The Iranian media claimed that millions filled the streets on the 40th anniversary of the Iranian revolution. The opposition, however says that fewer people participated. Iran’s nuclear program will not protect the regime against the people’s antipathy.
Every year, the Iranian regime and media claims that millions of Iranians enthusiastically fill the streets on the anniversary of founding of the Islamic Republic of Iran. The Iranian opposition, on the other hand, says that public participation is waning. They attribute this to alienation and revulsion among large sections of the Iranian publicfor the regime’s actions.
In addition to the suppression of individual freedom, the economic situation is one of the main motives for the growing criticism of the regime in Iran. This dissatisfaction was highlighted by several sets of demonstrations in the past three years. 26 million people, one third of the Iran’s 82 million people, live in abject poverty.
It is sufficient to compare the Iranian economy at present to its state at the outset of the Islam revolution to realize the extent of the regime’s failure in this sphere. Per capita gross national product (GNP) in 1980 was $2,374 in Iran, $2,169 in Turkey, and $1,711 in South Korea. In 2018, GNP was $4,838 in Iran, $11,125 in Turkey, and $32,774 in South Korea. Poverty and economic distress in Iran are attributable mainly to the regime’s allocation of huge amounts of money and resources to supporting terrorism.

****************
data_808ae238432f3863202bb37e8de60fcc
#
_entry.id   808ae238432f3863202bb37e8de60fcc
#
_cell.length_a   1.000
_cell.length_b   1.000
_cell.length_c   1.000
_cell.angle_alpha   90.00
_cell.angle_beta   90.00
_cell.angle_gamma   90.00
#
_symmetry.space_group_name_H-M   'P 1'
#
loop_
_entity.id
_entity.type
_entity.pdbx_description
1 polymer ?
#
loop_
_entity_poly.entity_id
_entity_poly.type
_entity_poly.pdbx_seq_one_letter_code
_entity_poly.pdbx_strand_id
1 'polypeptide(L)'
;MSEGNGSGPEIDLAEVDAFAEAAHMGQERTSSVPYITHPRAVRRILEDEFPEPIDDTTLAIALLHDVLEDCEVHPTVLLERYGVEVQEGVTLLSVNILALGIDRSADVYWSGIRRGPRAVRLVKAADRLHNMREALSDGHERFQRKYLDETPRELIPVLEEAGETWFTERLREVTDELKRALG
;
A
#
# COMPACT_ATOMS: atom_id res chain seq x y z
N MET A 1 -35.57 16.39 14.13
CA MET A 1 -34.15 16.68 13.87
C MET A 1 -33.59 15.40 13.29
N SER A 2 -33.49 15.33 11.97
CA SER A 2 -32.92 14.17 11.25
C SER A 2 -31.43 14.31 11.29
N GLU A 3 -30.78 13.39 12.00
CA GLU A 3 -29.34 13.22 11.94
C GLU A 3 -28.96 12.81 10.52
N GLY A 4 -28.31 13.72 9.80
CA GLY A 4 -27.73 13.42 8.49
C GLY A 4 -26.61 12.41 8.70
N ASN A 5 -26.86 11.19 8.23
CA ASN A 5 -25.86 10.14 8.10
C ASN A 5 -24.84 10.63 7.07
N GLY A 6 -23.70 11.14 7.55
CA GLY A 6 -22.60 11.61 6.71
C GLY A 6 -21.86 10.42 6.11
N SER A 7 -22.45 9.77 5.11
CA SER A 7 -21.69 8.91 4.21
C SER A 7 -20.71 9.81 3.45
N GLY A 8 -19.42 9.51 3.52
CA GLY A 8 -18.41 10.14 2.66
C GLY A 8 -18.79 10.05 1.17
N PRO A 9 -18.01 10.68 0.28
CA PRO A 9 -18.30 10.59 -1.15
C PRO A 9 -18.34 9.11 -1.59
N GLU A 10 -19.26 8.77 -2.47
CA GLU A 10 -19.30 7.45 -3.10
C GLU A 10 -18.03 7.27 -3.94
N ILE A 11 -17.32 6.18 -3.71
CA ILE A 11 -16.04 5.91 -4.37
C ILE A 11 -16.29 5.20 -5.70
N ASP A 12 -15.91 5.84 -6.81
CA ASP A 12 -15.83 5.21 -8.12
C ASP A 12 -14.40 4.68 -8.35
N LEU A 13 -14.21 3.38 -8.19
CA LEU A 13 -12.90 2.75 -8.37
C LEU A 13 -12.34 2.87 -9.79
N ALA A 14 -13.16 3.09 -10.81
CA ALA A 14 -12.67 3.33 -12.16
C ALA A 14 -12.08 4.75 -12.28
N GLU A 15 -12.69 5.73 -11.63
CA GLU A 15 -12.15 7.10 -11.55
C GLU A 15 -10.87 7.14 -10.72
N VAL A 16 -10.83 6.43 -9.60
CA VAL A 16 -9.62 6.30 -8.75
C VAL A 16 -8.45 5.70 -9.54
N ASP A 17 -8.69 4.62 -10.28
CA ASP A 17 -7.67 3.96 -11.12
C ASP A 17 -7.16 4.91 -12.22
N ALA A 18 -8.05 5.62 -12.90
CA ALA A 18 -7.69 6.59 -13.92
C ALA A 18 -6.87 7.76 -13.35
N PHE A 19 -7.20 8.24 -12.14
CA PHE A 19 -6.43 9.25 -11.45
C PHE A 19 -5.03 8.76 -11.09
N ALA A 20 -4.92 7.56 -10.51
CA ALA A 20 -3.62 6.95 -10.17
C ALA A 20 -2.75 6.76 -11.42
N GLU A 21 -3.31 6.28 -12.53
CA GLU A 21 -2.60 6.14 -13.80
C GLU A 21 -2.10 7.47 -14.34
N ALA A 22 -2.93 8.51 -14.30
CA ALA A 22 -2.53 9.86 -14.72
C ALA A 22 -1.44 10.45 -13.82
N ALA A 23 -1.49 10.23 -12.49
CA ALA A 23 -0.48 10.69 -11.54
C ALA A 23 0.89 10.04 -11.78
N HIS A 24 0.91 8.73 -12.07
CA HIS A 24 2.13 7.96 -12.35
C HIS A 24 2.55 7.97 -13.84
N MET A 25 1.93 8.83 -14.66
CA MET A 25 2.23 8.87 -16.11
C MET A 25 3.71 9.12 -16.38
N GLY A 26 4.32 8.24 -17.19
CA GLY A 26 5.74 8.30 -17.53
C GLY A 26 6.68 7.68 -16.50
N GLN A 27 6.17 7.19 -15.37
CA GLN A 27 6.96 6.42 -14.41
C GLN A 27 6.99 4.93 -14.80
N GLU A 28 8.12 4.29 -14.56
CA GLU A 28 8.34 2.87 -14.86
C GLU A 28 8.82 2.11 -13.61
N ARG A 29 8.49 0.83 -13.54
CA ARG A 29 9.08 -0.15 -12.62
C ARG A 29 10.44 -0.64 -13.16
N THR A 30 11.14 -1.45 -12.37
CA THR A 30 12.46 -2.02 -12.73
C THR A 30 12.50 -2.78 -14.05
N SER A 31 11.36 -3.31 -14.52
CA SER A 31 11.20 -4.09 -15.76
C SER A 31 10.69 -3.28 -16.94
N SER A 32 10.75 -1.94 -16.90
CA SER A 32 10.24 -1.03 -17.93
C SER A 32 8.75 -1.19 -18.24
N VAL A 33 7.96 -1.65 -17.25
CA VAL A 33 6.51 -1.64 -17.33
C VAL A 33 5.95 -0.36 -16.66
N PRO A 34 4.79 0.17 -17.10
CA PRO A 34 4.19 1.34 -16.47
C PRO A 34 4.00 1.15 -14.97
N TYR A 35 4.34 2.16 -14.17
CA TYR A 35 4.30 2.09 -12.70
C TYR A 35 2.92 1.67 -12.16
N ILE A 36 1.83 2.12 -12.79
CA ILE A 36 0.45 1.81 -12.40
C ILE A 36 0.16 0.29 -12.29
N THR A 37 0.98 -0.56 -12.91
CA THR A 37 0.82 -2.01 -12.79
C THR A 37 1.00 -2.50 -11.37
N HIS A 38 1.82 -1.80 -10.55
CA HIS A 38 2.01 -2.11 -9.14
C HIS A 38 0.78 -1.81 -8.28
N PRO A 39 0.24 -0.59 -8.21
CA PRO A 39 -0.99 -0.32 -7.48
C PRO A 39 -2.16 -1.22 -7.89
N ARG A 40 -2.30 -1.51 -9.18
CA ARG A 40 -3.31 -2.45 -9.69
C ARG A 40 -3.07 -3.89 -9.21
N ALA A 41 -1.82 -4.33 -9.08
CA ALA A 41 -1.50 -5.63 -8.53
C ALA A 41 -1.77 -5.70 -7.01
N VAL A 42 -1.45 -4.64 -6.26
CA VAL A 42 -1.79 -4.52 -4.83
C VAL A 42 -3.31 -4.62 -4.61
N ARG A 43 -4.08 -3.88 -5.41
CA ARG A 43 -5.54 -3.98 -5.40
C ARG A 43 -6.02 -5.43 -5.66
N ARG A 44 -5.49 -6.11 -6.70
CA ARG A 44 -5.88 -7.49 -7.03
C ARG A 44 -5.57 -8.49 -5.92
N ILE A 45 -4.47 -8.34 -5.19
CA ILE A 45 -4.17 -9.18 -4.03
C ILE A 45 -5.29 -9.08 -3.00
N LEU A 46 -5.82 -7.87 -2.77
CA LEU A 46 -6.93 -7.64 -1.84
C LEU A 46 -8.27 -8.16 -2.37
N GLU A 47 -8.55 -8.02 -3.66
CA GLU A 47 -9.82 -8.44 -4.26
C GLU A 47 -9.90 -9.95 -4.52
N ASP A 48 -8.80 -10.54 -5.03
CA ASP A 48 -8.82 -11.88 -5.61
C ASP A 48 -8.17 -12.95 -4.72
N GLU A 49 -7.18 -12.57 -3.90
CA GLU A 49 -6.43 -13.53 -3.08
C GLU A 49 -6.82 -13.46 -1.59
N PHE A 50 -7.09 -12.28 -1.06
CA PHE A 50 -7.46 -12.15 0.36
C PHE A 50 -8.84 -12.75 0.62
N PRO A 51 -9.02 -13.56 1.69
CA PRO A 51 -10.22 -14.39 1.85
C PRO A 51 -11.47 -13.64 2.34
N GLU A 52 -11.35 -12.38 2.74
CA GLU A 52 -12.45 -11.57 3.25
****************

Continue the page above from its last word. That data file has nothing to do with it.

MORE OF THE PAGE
The regime regards this support as a key means of achieving regional hegemony. While Iranians suffer the burden of international sanctions, the Iranian regime supports Assad’s regime in Syria and an extensive array of militias and terrorist organizations with financial, military, and logistics aid amounting to hundreds of billions of dollars.
This array includes Hezbollah in Lebanon, Hamas and Islamic Jihad in the Gaza Strip, Syrian-based Afghan Fatemiyoun militia and Pakistani Zeinabiyoun militia, local Syrian militias, various Shiite militias in Iraq and Bahrain, the Houthis in Yemen, and even the Afghan Taliban and Al Qaeda. The opposition to this reckless policy was shown by the Iranian demonstrators’ demand for withdrawal from Syria and concentration on improvement of Iranians’ welfare.
Furthermore, the regime regards its nuclear program and the furthering of its missile capabilities as a guarantee of its survival, and therefore allocates major resources to them. As both the regime and its critics have warned, however, the case of the Soviet Union proves that this assumption is not necessarily true.
Published in Hebrew in Maariv 12.02.2019
JISS Policy Papers are published through the generosity of the Greg Rosshandler Family.